A trend in rock music is taking place, and it’s welcomed. As noted with Alien Feelings and Tarah Who?, there has been a surge in ‘90’s grunge influence. Freedivers continues that rush of nostalgia, but falls even deeper into the past.
Spain is a country known for his incredible rhythm and masterful guitar. One of my favorite composers is Isaac Albéniz, and though mostly known as a pianist, his pieces have been transposed beautifully to the classical guitar. The moment I heard “Asturias (Leyenda)” I knew I had to learn it. I did my best piano rendition, but is mostly performed on an acoustic six-string now.
Over a century since Suite Española’s release, there has been plenty of instrumental innovation and progressive composition. Though many older classical listeners may not consider the grunge movement of the ‘90s worthy of recognition, many artists embrace the overall importance of that rock era.
Rafa d Villegas, bassist of Freedivers, explained, “We are influenced by the sound of Seattle of the ‘90s, it is undeniable. We have grown up listening to bands like Nirvana, Stone Temple Pilots and Pearl Jam.”
Yet, bands don’t just stick to one genre or era for inspiration. They incorporate different styles and branch well into the past to craft a song. For example, Iron Maiden samples “Astrurias (Leyenda)” in their track “Mother Russia.”
Freedivers is no different. From Barcelona, the trio of Villegas, Sergi and Xavi Blanch display classical training in their abilities and song structure.
During 2019, Villegas was beginning to find his sound. He had developed some decent riffs and solid lyrics, but was in search for talent to finish and produce the songs. Brothers Sergi (guitar and vocals) and Xavi (drums) then joined him, and Freedivers was formed. The three Spaniards then added their personal touches and created with equal collaboration.
“It’s been said that our music is indie/rock,” Villegas said. “We talk about personal stories; we believe that they are the same stories as anyone else and that connects us with people.”
Relation is key, especially when writing for a rock audience. Writing, however, is all they can do at the moment.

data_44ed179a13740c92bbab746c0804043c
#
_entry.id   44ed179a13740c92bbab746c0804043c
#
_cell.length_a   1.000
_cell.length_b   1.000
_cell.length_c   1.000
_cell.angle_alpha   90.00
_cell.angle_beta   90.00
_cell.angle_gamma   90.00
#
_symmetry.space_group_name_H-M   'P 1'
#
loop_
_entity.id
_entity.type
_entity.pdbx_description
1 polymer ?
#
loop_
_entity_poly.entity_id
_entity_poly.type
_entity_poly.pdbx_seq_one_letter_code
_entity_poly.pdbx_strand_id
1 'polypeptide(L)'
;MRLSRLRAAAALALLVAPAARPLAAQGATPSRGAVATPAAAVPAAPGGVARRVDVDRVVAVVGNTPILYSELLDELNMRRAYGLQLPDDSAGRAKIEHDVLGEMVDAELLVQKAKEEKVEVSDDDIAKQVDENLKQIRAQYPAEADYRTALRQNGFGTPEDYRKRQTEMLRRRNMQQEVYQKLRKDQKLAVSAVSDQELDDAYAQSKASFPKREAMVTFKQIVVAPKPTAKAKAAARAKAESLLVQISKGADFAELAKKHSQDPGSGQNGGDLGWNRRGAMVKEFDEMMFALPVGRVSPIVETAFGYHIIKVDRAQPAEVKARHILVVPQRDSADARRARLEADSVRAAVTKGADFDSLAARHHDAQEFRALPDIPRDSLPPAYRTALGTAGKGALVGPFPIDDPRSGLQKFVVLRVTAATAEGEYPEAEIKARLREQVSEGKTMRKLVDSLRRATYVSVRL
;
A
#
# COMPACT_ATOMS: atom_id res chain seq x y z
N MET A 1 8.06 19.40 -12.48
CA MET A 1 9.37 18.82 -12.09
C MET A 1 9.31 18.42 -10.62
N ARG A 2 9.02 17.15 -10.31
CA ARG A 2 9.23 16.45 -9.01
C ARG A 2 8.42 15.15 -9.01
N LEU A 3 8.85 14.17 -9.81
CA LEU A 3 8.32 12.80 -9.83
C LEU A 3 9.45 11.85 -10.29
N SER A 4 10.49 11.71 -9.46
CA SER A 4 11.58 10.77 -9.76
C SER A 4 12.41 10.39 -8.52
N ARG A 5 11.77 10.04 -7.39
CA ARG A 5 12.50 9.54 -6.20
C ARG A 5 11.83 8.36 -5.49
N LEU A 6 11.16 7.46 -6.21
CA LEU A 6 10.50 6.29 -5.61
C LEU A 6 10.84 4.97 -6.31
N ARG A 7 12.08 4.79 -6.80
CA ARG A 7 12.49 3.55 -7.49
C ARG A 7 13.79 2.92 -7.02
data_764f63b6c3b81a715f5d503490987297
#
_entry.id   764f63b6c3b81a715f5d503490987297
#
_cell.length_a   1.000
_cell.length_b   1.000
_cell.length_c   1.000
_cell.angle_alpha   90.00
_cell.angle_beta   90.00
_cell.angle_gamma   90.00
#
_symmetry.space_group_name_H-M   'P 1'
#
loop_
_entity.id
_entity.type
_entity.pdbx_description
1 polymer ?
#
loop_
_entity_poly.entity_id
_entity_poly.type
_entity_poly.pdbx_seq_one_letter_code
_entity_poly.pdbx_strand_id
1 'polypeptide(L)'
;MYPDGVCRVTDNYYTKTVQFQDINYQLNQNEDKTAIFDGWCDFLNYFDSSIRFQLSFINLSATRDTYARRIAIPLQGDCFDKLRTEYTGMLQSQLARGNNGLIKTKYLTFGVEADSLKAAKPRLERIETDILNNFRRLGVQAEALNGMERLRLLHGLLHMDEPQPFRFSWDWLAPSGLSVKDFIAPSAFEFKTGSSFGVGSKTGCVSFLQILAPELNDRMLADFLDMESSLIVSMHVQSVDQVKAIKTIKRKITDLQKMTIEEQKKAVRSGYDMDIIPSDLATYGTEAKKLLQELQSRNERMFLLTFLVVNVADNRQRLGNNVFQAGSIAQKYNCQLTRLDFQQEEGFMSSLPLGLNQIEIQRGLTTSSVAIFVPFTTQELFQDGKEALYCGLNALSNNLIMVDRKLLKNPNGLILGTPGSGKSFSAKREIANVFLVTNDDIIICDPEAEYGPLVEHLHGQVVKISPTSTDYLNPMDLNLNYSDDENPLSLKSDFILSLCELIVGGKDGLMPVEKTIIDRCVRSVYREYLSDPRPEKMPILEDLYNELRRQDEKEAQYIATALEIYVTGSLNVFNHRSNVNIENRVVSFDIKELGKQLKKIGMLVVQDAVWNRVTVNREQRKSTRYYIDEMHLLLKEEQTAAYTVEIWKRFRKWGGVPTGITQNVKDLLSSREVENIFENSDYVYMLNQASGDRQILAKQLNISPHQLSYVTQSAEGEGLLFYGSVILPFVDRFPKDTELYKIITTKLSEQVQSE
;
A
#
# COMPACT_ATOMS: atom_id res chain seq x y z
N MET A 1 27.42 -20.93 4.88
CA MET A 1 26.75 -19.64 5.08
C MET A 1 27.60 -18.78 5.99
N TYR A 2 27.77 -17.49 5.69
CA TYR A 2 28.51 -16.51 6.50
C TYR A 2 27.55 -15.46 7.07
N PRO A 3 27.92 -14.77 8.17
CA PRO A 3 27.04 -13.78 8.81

It has officially been over a year since the world entered a global pandemic. As is the case with most acts, the lack of touring can hinder an artist’s progression. Exposure is key during a time like this, especially with things seemingly on the swing upward to being social once more. Real social, not social networking. Ironically, to sustain the possibility of future social gatherings such as concerts, bands must rely on online promotion.
“The pandemic situation made down most of our plans,” Villegas shared. “Any tour or concert was canceled. That is why we have tried to promote the sale of records and merchandising. These are hard times.”
The band is currently writing and recording and making the best use of their time. Freedivers is looking forward to getting back on stage and making a connection with their audience. It’s not about the size of the crowd, it’s about the magical environment created by musician and listener. The band is capable of providing such as aura with their sound, and live music always heightens the senses.
Freedivers released their debut EP, Upside Down, on Feb. 6. The track listing is a gathering of pre-released singles they have shared since 2019.
Perhaps “The End Of The World” isn’t the most tasteful title for an opening track, but that’s just the times, and no one with a practical mind should take issue to it. The song provides a feel for Freedivers’ sound, and listeners can surely catch the ‘90’s rock influence through the distorted riffs and even Sergi’s vocals. It creates a standard for what is to come, and that’s part of a solid opening track’s responsibility.
The beginning of “Under Arrest” is dangerously close to “Have You Ever Seen Rain?” by Creedence Clearwater Revival. Not like there’s anything wrong with that; they are certainly a band other rock artists should like being mentioned with. The song structure flows well, and the chorus has an easy sing-a-long start, but also shows how the trio can harmonize their vocals. That is difficult to find right now in rock.
“Isolation” again showcases the band’s influences. The sound and vocal cadence is very ‘90s. The monotone drawl of grunge is apparent on this track, the guitar style is similar to Filter or Oasis, and it captures the essence of the era. Again, as I have pointed out before, it’s a good era of rock to incorporate while creating new music.
Freedivers slow down the tempo with “Walking Upside Down” which balances out the EP. It’s a beautiful melody with a deeper, poetic message. Every album needs a ballad such as this because it’s important to the overall flow. It also displays range and versatility in a genre where bands are sometimes labeled as having the same sound throughout. The old, “each track sounded like one big song” complaint. You can say that about a lot of popular artists and genres these days, however.
“Freerider” is the hit of the extended play. The track has a jam-band feel that was once perfected by Counting Crows or Sister Hazel in the ‘90s, but the rhythm definitely has roots that can be traced back to the ‘70s even. The small solo is fantastic and completes the song, and it’s a tune that can get stuck in your head. Upside Down is a complete EP.
The Spanish trio has a great sound and it comes from a variety of inspiration and overall understanding of music. They have captured a time and are re-releasing the experience through their uniqueness as an artist. Another win for the future of rock music.